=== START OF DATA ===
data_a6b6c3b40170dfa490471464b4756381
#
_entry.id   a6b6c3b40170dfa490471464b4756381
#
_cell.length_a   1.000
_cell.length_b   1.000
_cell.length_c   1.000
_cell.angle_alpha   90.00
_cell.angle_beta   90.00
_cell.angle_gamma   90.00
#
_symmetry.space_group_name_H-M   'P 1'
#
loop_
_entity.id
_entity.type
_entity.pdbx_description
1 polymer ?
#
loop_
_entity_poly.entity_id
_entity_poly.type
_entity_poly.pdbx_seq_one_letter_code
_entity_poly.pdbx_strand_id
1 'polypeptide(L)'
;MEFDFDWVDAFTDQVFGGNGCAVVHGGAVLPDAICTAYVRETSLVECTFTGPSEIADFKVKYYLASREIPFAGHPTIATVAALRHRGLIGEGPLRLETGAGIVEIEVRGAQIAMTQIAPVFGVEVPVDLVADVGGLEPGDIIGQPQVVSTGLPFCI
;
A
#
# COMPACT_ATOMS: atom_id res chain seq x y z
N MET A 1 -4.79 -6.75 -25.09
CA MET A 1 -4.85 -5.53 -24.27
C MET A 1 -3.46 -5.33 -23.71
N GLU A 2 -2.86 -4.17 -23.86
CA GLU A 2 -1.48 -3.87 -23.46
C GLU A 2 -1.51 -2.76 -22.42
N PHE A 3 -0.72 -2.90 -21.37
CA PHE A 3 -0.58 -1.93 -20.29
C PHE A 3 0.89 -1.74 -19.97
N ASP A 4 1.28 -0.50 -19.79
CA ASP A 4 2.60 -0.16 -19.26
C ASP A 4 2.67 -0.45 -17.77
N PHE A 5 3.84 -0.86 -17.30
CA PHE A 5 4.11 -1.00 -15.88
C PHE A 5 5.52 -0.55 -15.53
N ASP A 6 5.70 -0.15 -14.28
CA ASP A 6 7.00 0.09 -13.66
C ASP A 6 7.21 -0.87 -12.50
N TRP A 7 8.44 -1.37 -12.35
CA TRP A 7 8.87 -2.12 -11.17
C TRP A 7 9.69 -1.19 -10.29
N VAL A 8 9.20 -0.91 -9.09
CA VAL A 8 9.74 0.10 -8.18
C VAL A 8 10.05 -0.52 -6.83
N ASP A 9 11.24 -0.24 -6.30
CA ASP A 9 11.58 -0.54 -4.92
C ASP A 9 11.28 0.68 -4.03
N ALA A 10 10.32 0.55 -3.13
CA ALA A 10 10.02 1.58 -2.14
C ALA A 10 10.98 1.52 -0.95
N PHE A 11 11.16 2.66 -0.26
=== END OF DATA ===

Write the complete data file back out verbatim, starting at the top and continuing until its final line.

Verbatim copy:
data_a6b6c3b40170dfa490471464b4756381
#
_entry.id   a6b6c3b40170dfa490471464b4756381
#
_cell.length_a   1.000
_cell.length_b   1.000
_cell.length_c   1.000
_cell.angle_alpha   90.00
_cell.angle_beta   90.00
_cell.angle_gamma   90.00
#
_symmetry.space_group_name_H-M   'P 1'
#
loop_
_entity.id
_entity.type
_entity.pdbx_description
1 polymer ?
#
loop_
_entity_poly.entity_id
_entity_poly.type
_entity_poly.pdbx_seq_one_letter_code
_entity_poly.pdbx_strand_id
1 'polypeptide(L)'
;MEFDFDWVDAFTDQVFGGNGCAVVHGGAVLPDAICTAYVRETSLVECTFTGPSEIADFKVKYYLASREIPFAGHPTIATVAALRHRGLIGEGPLRLETGAGIVEIEVRGAQIAMTQIAPVFGVEVPVDLVADVGGLEPGDIIGQPQVVSTGLPFCI
;
A
#
# COMPACT_ATOMS: atom_id res chain seq x y z
N MET A 1 -4.79 -6.75 -25.09
CA MET A 1 -4.85 -5.53 -24.27
C MET A 1 -3.46 -5.33 -23.71
N GLU A 2 -2.86 -4.17 -23.86
CA GLU A 2 -1.48 -3.87 -23.46
C GLU A 2 -1.51 -2.76 -22.42
N PHE A 3 -0.72 -2.90 -21.37
CA PHE A 3 -0.58 -1.93 -20.29
C PHE A 3 0.89 -1.74 -19.97
N ASP A 4 1.28 -0.50 -19.79
CA ASP A 4 2.60 -0.16 -19.26
C ASP A 4 2.67 -0.45 -17.77
N PHE A 5 3.84 -0.86 -17.30
CA PHE A 5 4.11 -1.00 -15.88
C PHE A 5 5.52 -0.55 -15.53
N ASP A 6 5.70 -0.15 -14.28
CA ASP A 6 7.00 0.09 -13.66
C ASP A 6 7.21 -0.87 -12.50
N TRP A 7 8.44 -1.37 -12.35
CA TRP A 7 8.87 -2.12 -11.17
C TRP A 7 9.69 -1.19 -10.29
N VAL A 8 9.20 -0.91 -9.09
CA VAL A 8 9.74 0.10 -8.18
C VAL A 8 10.05 -0.52 -6.83
N ASP A 9 11.24 -0.24 -6.30
CA ASP A 9 11.58 -0.54 -4.92
C ASP A 9 11.28 0.68 -4.03
N ALA A 10 10.32 0.55 -3.13
CA ALA A 10 10.02 1.58 -2.14
C ALA A 10 10.98 1.52 -0.95
N PHE A 11 11.16 2.66 -0.26